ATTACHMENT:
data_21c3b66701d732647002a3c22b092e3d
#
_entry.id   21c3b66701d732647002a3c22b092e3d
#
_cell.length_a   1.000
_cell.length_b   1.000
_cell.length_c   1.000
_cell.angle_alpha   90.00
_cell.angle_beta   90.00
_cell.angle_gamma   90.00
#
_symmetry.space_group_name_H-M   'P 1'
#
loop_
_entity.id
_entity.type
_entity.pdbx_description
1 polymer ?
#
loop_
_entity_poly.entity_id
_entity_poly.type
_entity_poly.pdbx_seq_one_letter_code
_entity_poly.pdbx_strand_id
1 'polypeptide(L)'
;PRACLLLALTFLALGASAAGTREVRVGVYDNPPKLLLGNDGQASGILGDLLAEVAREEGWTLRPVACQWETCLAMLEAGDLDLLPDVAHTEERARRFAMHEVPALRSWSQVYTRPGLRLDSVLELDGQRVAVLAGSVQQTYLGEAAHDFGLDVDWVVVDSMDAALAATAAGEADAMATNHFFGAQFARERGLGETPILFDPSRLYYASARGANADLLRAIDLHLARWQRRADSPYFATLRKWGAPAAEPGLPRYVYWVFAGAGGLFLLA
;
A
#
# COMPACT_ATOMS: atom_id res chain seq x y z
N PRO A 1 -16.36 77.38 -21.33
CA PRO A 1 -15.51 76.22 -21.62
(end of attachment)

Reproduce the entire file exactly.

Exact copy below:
data_21c3b66701d732647002a3c22b092e3d
#
_entry.id   21c3b66701d732647002a3c22b092e3d
#
_cell.length_a   1.000
_cell.length_b   1.000
_cell.length_c   1.000
_cell.angle_alpha   90.00
_cell.angle_beta   90.00
_cell.angle_gamma   90.00
#
_symmetry.space_group_name_H-M   'P 1'
#
loop_
_entity.id
_entity.type
_entity.pdbx_description
1 polymer ?
#
loop_
_entity_poly.entity_id
_entity_poly.type
_entity_poly.pdbx_seq_one_letter_code
_entity_poly.pdbx_strand_id
1 'polypeptide(L)'
;PRACLLLALTFLALGASAAGTREVRVGVYDNPPKLLLGNDGQASGILGDLLAEVAREEGWTLRPVACQWETCLAMLEAGDLDLLPDVAHTEERARRFAMHEVPALRSWSQVYTRPGLRLDSVLELDGQRVAVLAGSVQQTYLGEAAHDFGLDVDWVVVDSMDAALAATAAGEADAMATNHFFGAQFARERGLGETPILFDPSRLYYASARGANADLLRAIDLHLARWQRRADSPYFATLRKWGAPAAEPGLPRYVYWVFAGAGGLFLLA
;
A
#
# COMPACT_ATOMS: atom_id res chain seq x y z
N PRO A 1 -16.36 77.38 -21.33
CA PRO A 1 -15.51 76.22 -21.62